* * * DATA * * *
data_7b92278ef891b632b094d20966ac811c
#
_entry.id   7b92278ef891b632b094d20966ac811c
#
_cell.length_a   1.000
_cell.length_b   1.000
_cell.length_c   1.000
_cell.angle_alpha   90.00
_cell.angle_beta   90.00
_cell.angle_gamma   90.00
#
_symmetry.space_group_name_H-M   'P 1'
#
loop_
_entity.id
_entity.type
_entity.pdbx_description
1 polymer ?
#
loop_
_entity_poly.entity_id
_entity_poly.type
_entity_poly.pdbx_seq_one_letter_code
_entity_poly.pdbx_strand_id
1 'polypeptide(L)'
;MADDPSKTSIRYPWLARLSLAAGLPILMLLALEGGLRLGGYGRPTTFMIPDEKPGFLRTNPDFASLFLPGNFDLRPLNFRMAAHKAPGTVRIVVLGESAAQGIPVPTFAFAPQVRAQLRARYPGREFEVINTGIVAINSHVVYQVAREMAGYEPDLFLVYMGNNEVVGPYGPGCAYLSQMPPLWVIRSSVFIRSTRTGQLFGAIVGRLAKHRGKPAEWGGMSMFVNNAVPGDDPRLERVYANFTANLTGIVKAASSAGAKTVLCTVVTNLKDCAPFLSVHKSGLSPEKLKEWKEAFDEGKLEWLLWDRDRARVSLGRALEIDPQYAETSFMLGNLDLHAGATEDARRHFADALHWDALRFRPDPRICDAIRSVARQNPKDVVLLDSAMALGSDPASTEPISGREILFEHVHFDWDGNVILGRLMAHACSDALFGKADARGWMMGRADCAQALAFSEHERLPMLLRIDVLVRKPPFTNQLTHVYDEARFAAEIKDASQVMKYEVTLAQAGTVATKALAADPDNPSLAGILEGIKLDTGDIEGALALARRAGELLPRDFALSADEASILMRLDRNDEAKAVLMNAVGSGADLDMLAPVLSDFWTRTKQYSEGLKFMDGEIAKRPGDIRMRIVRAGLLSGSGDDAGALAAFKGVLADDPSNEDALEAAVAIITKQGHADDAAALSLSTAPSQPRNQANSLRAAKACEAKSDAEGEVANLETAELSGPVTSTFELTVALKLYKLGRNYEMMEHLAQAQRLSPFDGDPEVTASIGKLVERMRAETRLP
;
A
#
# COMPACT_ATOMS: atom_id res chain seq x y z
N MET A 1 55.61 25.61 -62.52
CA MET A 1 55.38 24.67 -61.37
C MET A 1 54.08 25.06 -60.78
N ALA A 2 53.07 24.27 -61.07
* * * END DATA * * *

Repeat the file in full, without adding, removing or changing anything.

data_7b92278ef891b632b094d20966ac811c
#
_entry.id   7b92278ef891b632b094d20966ac811c
#
_cell.length_a   1.000
_cell.length_b   1.000
_cell.length_c   1.000
_cell.angle_alpha   90.00
_cell.angle_beta   90.00
_cell.angle_gamma   90.00
#
_symmetry.space_group_name_H-M   'P 1'
#
loop_
_entity.id
_entity.type
_entity.pdbx_description
1 polymer ?
#
loop_
_entity_poly.entity_id
_entity_poly.type
_entity_poly.pdbx_seq_one_letter_code
_entity_poly.pdbx_strand_id
1 'polypeptide(L)'
;MADDPSKTSIRYPWLARLSLAAGLPILMLLALEGGLRLGGYGRPTTFMIPDEKPGFLRTNPDFASLFLPGNFDLRPLNFRMAAHKAPGTVRIVVLGESAAQGIPVPTFAFAPQVRAQLRARYPGREFEVINTGIVAINSHVVYQVAREMAGYEPDLFLVYMGNNEVVGPYGPGCAYLSQMPPLWVIRSSVFIRSTRTGQLFGAIVGRLAKHRGKPAEWGGMSMFVNNAVPGDDPRLERVYANFTANLTGIVKAASSAGAKTVLCTVVTNLKDCAPFLSVHKSGLSPEKLKEWKEAFDEGKLEWLLWDRDRARVSLGRALEIDPQYAETSFMLGNLDLHAGATEDARRHFADALHWDALRFRPDPRICDAIRSVARQNPKDVVLLDSAMALGSDPASTEPISGREILFEHVHFDWDGNVILGRLMAHACSDALFGKADARGWMMGRADCAQALAFSEHERLPMLLRIDVLVRKPPFTNQLTHVYDEARFAAEIKDASQVMKYEVTLAQAGTVATKALAADPDNPSLAGILEGIKLDTGDIEGALALARRAGELLPRDFALSADEASILMRLDRNDEAKAVLMNAVGSGADLDMLAPVLSDFWTRTKQYSEGLKFMDGEIAKRPGDIRMRIVRAGLLSGSGDDAGALAAFKGVLADDPSNEDALEAAVAIITKQGHADDAAALSLSTAPSQPRNQANSLRAAKACEAKSDAEGEVANLETAELSGPVTSTFELTVALKLYKLGRNYEMMEHLAQAQRLSPFDGDPEVTASIGKLVERMRAETRLP
;
A
#
# COMPACT_ATOMS: atom_id res chain seq x y z
N MET A 1 55.61 25.61 -62.52
CA MET A 1 55.38 24.67 -61.37
C MET A 1 54.08 25.06 -60.78
N ALA A 2 53.07 24.27 -61.07